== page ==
Another round of high-level trade talks between Washington and Beijing has been arranged and the spotlight now turns back to data releases as markets are trying to figure out whether there is a need for a sharper rate cut, ahead of the Federal Market Open Committee’s policy meeting next week. Retail sales and the Consumer Price Index will feature the US calendar on Thursday and Friday respectively at 1230 GMT, though the results may look familiar.
US and China prefer stimulus than solving trade war
After slapping more tariffs on each other at the start of this month, the US and China agreed to return to the negotiating table early in October for the first time since July’s failure to find a compromise. Both sides are standing firm on their demands despite risks of a global recession rising high in the background, relying instead on domestic stimulus measures to maintain economic growth at a healthy pace – a behavior that limits the odds for a constructive meeting next month.
China is blending fiscal and monetary adjustments to counteract the negative effect of the trade war, recently cutting the amount of cash that banks must hold as a reserve for the third time this year and promising to boost disposable income this year and in 2020. On the other hand, Trump’s persistent complaints that the Fed is too slow in reducing interest rates relative to its counterparts suggests that the US strategy is more monetary-oriented.
Markets are currently fully pricing in a 25bps rate cut for next week’s two-day FOMC policy meeting (17-18 September) as the core PCE inflation rate remained unchanged comfortably under the Fed’s 2.0% target and the ISM business survey found the manufacturing sector in contraction during the month of August. Although consumers are still in great shape, with the unemployment rate remaining at 50-year lows and wage growth at decade highs in July, it is believed that without the industrial support, consumer spending may not be able to sustain economic growth at a healthy pace alone.
US retail sales and CPI inflation should not be a big surprise
That brings Friday’s retail sales data to the center. According to forecasts, retail sales have increased at a slower monthly rate of 0.3% overall in August versus the 0.7% growth printed in July, while more importantly, the retail control measure which excludes vehicles, food and energy, and corresponds more closely to the consumer spending component, is expected to ease from 1.0% to 0.3% m/m. Separately, total business inventories for the same period are projected to rebound to 0.3% m/m after showing no growth, providing some clues over weaker domestic demand.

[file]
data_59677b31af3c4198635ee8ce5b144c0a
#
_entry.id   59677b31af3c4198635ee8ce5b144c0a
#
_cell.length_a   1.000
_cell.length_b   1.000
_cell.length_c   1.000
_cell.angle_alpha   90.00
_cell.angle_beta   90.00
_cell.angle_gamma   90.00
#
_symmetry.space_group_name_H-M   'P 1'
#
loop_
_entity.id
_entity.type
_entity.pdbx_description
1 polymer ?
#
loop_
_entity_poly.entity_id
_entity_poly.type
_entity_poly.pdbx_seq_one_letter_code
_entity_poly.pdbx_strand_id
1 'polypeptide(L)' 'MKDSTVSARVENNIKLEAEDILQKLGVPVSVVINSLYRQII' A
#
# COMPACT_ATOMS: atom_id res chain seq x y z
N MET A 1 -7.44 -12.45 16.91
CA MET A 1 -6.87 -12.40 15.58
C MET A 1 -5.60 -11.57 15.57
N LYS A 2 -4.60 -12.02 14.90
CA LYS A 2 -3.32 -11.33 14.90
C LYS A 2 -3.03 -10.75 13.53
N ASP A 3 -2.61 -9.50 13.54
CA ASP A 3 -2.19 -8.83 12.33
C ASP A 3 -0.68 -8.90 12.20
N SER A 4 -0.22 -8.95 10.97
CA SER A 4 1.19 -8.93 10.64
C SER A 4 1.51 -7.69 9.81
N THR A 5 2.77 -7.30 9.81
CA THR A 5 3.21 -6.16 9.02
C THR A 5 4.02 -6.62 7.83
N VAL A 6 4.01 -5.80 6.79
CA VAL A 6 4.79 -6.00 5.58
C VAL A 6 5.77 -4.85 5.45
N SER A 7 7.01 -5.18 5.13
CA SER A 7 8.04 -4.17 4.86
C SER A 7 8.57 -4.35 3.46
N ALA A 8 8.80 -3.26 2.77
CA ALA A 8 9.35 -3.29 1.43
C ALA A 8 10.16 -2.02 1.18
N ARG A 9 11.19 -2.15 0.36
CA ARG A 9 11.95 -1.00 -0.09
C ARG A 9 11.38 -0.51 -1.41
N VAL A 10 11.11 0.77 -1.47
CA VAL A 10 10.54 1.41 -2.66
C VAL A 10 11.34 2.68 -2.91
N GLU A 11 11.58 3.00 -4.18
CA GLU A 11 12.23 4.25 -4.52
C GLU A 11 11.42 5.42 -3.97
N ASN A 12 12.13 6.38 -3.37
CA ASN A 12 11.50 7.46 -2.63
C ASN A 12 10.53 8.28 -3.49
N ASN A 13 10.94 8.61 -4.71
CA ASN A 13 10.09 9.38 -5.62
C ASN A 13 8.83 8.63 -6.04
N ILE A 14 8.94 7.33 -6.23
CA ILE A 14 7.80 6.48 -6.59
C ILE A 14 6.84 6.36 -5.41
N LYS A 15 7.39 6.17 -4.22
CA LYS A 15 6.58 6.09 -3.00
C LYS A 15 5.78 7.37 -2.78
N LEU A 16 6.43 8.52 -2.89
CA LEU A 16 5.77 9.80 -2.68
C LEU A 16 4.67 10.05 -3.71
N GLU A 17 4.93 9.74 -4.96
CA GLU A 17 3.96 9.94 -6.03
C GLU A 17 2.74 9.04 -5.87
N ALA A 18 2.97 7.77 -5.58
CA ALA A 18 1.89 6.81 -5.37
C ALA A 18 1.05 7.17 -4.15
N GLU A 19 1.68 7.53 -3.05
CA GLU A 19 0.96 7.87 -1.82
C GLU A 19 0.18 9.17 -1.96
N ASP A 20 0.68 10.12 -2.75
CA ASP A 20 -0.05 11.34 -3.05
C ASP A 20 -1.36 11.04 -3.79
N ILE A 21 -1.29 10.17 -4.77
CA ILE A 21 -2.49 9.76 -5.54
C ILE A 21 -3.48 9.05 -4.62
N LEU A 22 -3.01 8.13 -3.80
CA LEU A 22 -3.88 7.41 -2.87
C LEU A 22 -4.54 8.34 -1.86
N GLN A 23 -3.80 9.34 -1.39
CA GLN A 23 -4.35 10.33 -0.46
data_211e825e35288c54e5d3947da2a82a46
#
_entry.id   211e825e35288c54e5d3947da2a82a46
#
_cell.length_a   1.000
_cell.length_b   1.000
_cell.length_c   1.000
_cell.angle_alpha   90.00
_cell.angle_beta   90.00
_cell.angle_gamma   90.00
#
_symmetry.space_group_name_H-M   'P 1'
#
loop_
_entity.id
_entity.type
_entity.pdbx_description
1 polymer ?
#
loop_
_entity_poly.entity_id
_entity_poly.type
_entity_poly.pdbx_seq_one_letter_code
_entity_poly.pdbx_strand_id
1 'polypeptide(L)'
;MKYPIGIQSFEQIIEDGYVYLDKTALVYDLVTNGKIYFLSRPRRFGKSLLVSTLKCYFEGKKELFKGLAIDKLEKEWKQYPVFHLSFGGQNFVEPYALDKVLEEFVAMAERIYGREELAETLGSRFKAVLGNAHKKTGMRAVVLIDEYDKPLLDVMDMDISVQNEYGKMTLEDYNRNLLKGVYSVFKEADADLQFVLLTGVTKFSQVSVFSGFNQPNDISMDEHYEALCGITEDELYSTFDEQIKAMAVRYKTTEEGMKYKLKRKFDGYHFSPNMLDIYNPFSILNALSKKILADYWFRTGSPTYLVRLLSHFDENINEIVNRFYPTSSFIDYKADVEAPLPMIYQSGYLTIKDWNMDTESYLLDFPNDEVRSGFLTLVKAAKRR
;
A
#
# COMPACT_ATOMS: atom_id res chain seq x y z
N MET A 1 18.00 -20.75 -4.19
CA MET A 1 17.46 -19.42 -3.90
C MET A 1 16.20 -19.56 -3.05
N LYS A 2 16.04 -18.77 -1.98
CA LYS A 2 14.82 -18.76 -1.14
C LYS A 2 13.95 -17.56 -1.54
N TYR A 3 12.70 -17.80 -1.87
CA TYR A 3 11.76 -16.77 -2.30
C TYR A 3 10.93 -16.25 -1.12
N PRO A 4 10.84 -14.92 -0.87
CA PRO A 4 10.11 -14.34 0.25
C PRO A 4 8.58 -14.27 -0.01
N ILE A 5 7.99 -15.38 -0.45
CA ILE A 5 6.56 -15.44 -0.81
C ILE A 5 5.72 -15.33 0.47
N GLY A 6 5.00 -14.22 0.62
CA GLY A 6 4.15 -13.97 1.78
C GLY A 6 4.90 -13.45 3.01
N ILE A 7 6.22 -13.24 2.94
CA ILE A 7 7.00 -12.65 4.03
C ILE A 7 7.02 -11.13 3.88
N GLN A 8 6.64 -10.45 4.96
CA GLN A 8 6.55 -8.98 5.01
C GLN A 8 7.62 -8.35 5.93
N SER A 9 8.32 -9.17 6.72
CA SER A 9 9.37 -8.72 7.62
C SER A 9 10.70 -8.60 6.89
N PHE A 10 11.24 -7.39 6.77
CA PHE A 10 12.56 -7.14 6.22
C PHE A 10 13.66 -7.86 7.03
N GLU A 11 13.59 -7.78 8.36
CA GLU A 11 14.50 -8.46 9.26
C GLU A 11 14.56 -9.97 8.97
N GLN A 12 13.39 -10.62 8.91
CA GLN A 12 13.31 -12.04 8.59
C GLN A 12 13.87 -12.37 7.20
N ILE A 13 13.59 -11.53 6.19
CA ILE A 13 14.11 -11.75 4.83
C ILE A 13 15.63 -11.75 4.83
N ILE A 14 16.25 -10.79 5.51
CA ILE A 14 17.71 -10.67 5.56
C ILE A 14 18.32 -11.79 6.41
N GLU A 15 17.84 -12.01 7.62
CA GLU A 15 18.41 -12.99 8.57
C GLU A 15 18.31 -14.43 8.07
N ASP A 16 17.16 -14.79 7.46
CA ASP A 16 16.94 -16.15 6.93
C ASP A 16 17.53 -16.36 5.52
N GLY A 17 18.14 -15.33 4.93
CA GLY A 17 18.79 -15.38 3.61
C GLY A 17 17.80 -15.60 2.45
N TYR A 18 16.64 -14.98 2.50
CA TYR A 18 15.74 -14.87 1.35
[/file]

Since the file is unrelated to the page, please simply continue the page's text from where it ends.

A day earlier, investors will also be reviewing the August CPI numbers to clarify whether consumption is still inflation supportive and the results may be more encouraging than retail sales could be. Particularly, the core CPI could bring a smile to Fed policymakers’ faces if the gauge inches up to 2.3% from 2.2% – a level last seen a year ago – , increasing hopes that the Fed’s favorite core PCE inflation rate could also show strength in coming months. Meanwhile, a steady headline CPI at 1.8% could signal that volatile items such as energy and food have been offsetting price increases in other products.
All in all, the above projections are in familiar territory and hence cannot be used as evidence to throw blame on the US-China trade war yet, if the data come in line with expectations.
What about the dollar?
However, if the numbers deviate out of the comfort zone, traders could adjust their rate expectations and therefore their dollar positions. In this case, a significant upside surprise in the data could ease worries over the consumption resilience and dampen the scenario of a sharper rate cut in coming months, pushing the dollar into the 108.00-108.50 area.
While the resumption of trade talks has eliminated the odds for a 50bps rate cut in September according to Fed funds futures and shifted demand slightly away from safe-haven assets, a large miss in the upcoming data could bring the case back on the table. As a result, USDJPY could pull back into the 107.20-106.80 zone, while a bigger disappointment could pressure the pair under the 200-period simple moving average (SMA) in the four-hour chart and towards the 106.00 number.